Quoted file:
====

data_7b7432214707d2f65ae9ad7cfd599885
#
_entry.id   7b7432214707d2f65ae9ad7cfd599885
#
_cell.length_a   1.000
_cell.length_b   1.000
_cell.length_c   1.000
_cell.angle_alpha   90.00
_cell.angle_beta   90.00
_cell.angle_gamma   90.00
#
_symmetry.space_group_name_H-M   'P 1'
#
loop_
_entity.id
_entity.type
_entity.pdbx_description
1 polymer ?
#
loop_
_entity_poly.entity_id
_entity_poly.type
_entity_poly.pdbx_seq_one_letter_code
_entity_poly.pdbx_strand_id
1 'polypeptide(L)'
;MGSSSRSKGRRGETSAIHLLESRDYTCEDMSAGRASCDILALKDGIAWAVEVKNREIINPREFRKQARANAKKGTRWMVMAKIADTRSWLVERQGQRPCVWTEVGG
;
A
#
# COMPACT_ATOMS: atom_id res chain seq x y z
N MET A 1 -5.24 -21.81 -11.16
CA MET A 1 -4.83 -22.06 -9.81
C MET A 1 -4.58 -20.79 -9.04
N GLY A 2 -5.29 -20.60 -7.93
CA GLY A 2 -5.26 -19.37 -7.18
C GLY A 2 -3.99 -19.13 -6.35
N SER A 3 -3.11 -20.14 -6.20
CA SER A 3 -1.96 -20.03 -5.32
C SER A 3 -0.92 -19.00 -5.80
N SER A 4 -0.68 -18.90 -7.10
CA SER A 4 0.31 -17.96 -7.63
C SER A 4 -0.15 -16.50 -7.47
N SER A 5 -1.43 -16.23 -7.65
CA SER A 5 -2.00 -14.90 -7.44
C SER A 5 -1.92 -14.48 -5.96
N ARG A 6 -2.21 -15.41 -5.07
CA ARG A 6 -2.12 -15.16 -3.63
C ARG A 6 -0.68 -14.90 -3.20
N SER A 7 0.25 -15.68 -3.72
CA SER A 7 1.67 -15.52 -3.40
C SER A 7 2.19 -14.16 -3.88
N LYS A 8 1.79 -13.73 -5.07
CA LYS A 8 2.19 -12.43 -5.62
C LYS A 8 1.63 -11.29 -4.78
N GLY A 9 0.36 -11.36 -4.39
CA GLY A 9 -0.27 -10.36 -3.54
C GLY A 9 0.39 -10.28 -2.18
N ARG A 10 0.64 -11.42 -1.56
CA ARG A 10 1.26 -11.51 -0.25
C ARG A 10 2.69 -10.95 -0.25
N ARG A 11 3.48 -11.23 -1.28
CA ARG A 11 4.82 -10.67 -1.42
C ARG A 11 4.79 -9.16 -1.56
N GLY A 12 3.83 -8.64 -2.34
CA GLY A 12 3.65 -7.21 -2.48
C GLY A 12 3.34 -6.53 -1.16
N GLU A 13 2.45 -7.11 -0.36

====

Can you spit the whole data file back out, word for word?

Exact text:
data_7b7432214707d2f65ae9ad7cfd599885
#
_entry.id   7b7432214707d2f65ae9ad7cfd599885
#
_cell.length_a   1.000
_cell.length_b   1.000
_cell.length_c   1.000
_cell.angle_alpha   90.00
_cell.angle_beta   90.00
_cell.angle_gamma   90.00
#
_symmetry.space_group_name_H-M   'P 1'
#
loop_
_entity.id
_entity.type
_entity.pdbx_description
1 polymer ?
#
loop_
_entity_poly.entity_id
_entity_poly.type
_entity_poly.pdbx_seq_one_letter_code
_entity_poly.pdbx_strand_id
1 'polypeptide(L)'
;MGSSSRSKGRRGETSAIHLLESRDYTCEDMSAGRASCDILALKDGIAWAVEVKNREIINPREFRKQARANAKKGTRWMVMAKIADTRSWLVERQGQRPCVWTEVGG
;
A
#
# COMPACT_ATOMS: atom_id res chain seq x y z
N MET A 1 -5.24 -21.81 -11.16
CA MET A 1 -4.83 -22.06 -9.81
C MET A 1 -4.58 -20.79 -9.04
N GLY A 2 -5.29 -20.60 -7.93
CA GLY A 2 -5.26 -19.37 -7.18
C GLY A 2 -3.99 -19.13 -6.35
N SER A 3 -3.11 -20.14 -6.20
CA SER A 3 -1.96 -20.03 -5.32
C SER A 3 -0.92 -19.00 -5.80
N SER A 4 -0.68 -18.90 -7.10
CA SER A 4 0.31 -17.96 -7.63
C SER A 4 -0.15 -16.50 -7.47
N SER A 5 -1.43 -16.23 -7.65
CA SER A 5 -2.00 -14.90 -7.44
C SER A 5 -1.92 -14.48 -5.96
N ARG A 6 -2.21 -15.41 -5.07
CA ARG A 6 -2.12 -15.16 -3.63
C ARG A 6 -0.68 -14.90 -3.20
N SER A 7 0.25 -15.68 -3.72
CA SER A 7 1.67 -15.52 -3.40
C SER A 7 2.19 -14.16 -3.88
N LYS A 8 1.79 -13.73 -5.07
CA LYS A 8 2.19 -12.43 -5.62
C LYS A 8 1.63 -11.29 -4.78
N GLY A 9 0.36 -11.36 -4.39
CA GLY A 9 -0.27 -10.36 -3.54
C GLY A 9 0.39 -10.28 -2.18
N ARG A 10 0.64 -11.42 -1.56
CA ARG A 10 1.26 -11.51 -0.25
C ARG A 10 2.69 -10.95 -0.25
N ARG A 11 3.48 -11.23 -1.28
CA ARG A 11 4.82 -10.67 -1.42
C ARG A 11 4.79 -9.16 -1.56
N GLY A 12 3.83 -8.64 -2.34
CA GLY A 12 3.65 -7.21 -2.48
C GLY A 12 3.34 -6.53 -1.16
N GLU A 13 2.45 -7.11 -0.36